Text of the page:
All my life, I have been amazed with the Holocaust, but never understood why. A visit to the United States Holocaust Memorial Museum in Washington, D.C., followed by a phone call to my Mamaw, Della Bowers, would start me on a journey that would help provide an answer to my amazement.The phone call was between my Dad, Jerry Bowers, and my Mamaw. He told her of our family visit to the museum and it was her response that fueled my desire for more information. She said,
“Well, you know your Daddy helped get those people out of those chicken coops and things like that.”
Reality hit me. Was my loving grandfather really just the Army cook he told us about, or did he play an active part in liberating Europe during World War II?
I could not wait to begin putting the pieces of this puzzle together; my unexplained interest, a gruesome period of history, and my family’s part in that history.
I set out with an ultimate goal of finding out what concentration camp my Papaw, William Thomas Bowers, also known as Bill or Ducky, helped liberate. My journey into history would be filled with ups and downs, tears of sadness and joy and countless emotions.
Research took me to the records of the United States Holocaust Memorial Museum, the National Personnel Records Center and a host of other online archives.
Papaw, it turns out, was a member of the Big Red One, Company C. He was an anti-aircraft gunner.
The Big Red One, actually the First Infantry Division, was recorded to have liberated Ravensbruck, a subcamp of Flossenburg.
The activity of this camp, as at all camps, was terrible but it was a work camp and not a “death camp” like the infamous Auschwitz.
The Big Red One was one of the biggest infantry units in the United States Army and there is no count on the number of deaths of Nazi soldiers and supporters for which its soldiers were responsible. An anti-aircraft gunner would have mowed down countless planes, buildings and other large structures in the fight for the freedom of those the Nazis considered the “inferior race.”
I remember once asking my Papaw,
“When you were in Germany, did you ever see Hitler?”
His reply was short, simple yet vague.
“I saw so many people over there,”
was all he said. I was young when I asked the question but old enough to know not to push someone who had been in war.
Now that I have learned of his place in the war, I have a better understanding of why he did not want to talk about it. Yet, I never saw traces of the horrible memories he must have had from that war.
As the baby of ten grandchildren, I was especially close to my grandparents. I spent many nights at their home with my cousins, rode through the mountains where they grew up and stayed with them when I was too sick for school.
Papaw was a good, kind, loving man. He provided well for his family, was an elder of the McCaysville Church of Christ and led many people to the Lord. He set an example through which no one would have known the horrific thins he saw and experienced in Germany.
We all grew older, still spending weekends together, going to church and visiting as a family. Age caught up with Papaw far too soon. After being plagued with health problems, and hurt in a horrible car accident, Alzheimer’s disease attached him.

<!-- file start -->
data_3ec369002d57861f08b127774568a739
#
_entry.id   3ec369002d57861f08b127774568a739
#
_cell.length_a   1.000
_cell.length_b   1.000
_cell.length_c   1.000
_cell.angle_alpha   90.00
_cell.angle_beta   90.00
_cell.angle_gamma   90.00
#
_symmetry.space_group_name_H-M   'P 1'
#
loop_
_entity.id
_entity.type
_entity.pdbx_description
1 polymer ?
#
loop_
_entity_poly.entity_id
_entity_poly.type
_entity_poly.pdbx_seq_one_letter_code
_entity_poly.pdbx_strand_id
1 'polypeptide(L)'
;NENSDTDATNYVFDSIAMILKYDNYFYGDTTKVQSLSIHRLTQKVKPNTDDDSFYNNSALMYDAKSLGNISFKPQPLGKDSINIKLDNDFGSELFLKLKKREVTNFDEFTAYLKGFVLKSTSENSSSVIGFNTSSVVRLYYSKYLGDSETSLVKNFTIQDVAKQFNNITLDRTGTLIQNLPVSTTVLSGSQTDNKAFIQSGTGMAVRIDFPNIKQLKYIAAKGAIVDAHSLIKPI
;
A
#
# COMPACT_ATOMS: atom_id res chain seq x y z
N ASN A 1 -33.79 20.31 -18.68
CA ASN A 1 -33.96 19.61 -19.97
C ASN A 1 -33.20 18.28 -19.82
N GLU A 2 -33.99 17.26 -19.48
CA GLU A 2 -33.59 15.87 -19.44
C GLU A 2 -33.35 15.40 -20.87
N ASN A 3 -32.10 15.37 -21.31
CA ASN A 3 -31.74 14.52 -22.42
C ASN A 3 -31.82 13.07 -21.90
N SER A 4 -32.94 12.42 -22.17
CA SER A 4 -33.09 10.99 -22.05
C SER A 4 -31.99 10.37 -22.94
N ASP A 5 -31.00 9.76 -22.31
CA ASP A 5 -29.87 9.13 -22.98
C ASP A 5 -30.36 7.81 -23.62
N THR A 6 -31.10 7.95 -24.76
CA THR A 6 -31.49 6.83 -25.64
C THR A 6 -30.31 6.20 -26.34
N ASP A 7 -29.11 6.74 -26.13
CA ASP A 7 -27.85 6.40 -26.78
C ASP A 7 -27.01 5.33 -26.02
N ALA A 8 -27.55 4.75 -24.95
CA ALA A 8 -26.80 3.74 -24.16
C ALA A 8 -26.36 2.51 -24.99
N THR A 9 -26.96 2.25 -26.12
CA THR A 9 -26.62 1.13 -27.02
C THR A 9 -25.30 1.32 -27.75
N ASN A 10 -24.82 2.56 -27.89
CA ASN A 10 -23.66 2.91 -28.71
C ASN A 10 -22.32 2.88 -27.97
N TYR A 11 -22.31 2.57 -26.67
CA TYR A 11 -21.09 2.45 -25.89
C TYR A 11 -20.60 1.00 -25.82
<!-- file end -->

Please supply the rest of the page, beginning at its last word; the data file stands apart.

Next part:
Forced into a nursing facility, things did not look good for him. I was 21 and expecting my first child in four months. I prayed my Papaw would defeat the odds so he could meet his great grandchild.
That prayer was answered shortly after when Connor was born on August 17, 2006. He had his first visit with his great grandpa and I was able to capture the moment with a picture. I was blessed to lean over and place my baby boy in my Papaw’s arms. Tears of joy flow, even today as I remember how overwhelmed by that moment I was.
Papaw had defied the odds, much same as those he helped liberate form the Nazis defied the odds more than 60 years earlier.
Papaw passed away January 24, 2010. The emotional toll was terrible. While I know he is in a better place, I still miss him. Finding out about his service in World War II has brought me closer to him.
Almost a year, to the day, after my sweet Papaw passed, my second son, Abram, was born. While he never, physically, met his Great Grandfather, it is amazing at the mannerisms that Abram shares with him. When Abram gets excited, he walks with his feet turned outward, like Papaw did (hence the nickname “Ducky”), he shuffles his feet when he’s playing, much like the way Papaw did when he would play with us grandchildren, Abram even shares some of the same favorite snacks as Papaw, such as circus peanuts and orange candy slices. When he is bored, he lines up and stacks coins, much like just like Papaw did once his Alzheimer’s disease had set in and began to take a toll on him mentally. While he never knew him, I plan on educating him on what a great man his Great Grandfather was so that he, too, can be led by the great example he was to my family.
Now, with the knowledge I have, I want to travel to that camp and walk the steps he walked. Then, I will have more memories to share with my children and family so that the story of Bill Bowers can live on for generations to come.
History repeats itself. Our children must be warned of the horrors of genocide. More importantly, they must hear of the brave men who fought those that created this horror.
Rest in peace, Bill Bowers, you are loved and missed each day that passes and I look forward to seeing you again someday.